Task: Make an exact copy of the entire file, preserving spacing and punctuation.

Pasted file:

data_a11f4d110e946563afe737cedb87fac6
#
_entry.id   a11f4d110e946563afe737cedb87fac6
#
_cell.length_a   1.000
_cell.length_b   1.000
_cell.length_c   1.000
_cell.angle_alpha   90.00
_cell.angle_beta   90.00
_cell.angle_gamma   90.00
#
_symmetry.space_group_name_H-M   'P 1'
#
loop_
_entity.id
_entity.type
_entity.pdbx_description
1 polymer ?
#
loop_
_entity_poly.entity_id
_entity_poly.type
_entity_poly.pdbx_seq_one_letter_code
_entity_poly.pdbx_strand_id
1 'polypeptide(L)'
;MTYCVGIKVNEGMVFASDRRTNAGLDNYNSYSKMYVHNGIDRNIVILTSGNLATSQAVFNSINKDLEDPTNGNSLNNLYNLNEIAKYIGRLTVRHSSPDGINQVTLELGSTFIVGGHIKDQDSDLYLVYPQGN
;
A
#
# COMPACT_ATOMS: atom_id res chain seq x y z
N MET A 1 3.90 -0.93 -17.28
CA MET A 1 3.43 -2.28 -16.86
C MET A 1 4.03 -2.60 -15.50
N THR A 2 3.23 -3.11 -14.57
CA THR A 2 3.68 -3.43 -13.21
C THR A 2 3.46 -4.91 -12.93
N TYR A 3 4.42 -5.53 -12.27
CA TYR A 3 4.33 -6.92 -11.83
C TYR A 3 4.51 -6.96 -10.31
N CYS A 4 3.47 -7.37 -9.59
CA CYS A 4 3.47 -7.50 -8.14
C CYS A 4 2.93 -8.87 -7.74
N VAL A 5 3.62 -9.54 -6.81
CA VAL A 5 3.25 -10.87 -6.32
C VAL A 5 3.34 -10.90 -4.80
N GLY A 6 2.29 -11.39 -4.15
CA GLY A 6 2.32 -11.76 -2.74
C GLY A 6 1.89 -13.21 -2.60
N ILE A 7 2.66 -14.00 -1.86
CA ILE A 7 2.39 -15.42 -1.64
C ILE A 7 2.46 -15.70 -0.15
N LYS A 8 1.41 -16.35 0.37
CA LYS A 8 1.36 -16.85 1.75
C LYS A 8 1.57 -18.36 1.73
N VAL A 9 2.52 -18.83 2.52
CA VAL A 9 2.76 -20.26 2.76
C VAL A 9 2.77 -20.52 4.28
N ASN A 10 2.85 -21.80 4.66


data_a11f4d110e946563afe737cedb87fac6
#
_entry.id   a11f4d110e946563afe737cedb87fac6
#
_cell.length_a   1.000
_cell.length_b   1.000
_cell.length_c   1.000
_cell.angle_alpha   90.00
_cell.angle_beta   90.00
_cell.angle_gamma   90.00
#
_symmetry.space_group_name_H-M   'P 1'
#
loop_
_entity.id
_entity.type
_entity.pdbx_description
1 polymer ?
#
loop_
_entity_poly.entity_id
_entity_poly.type
_entity_poly.pdbx_seq_one_letter_code
_entity_poly.pdbx_strand_id
1 'polypeptide(L)'
;MTYCVGIKVNEGMVFASDRRTNAGLDNYNSYSKMYVHNGIDRNIVILTSGNLATSQAVFNSINKDLEDPTNGNSLNNLYNLNEIAKYIGRLTVRHSSPDGINQVTLELGSTFIVGGHIKDQDSDLYLVYPQGN
;
A
#
# COMPACT_ATOMS: atom_id res chain seq x y z
N MET A 1 3.90 -0.93 -17.28
CA MET A 1 3.43 -2.28 -16.86
C MET A 1 4.03 -2.60 -15.50
N THR A 2 3.23 -3.11 -14.57
CA THR A 2 3.68 -3.43 -13.21
C THR A 2 3.46 -4.91 -12.93
N TYR A 3 4.42 -5.53 -12.27
CA TYR A 3 4.33 -6.92 -11.83
C TYR A 3 4.51 -6.96 -10.31
N CYS A 4 3.47 -7.37 -9.59
CA CYS A 4 3.47 -7.50 -8.14
C CYS A 4 2.93 -8.87 -7.74
N VAL A 5 3.62 -9.54 -6.81
CA VAL A 5 3.25 -10.87 -6.32
C VAL A 5 3.34 -10.90 -4.80
N GLY A 6 2.29 -11.39 -4.15
CA GLY A 6 2.32 -11.76 -2.74
C GLY A 6 1.89 -13.21 -2.60
N ILE A 7 2.66 -14.00 -1.86
CA ILE A 7 2.39 -15.42 -1.64
C ILE A 7 2.46 -15.70 -0.15
N LYS A 8 1.41 -16.35 0.37
CA LYS A 8 1.36 -16.85 1.75
C LYS A 8 1.57 -18.36 1.73
N VAL A 9 2.52 -18.83 2.52
CA VAL A 9 2.76 -20.26 2.76
C VAL A 9 2.77 -20.52 4.28
N ASN A 10 2.85 -21.80 4.66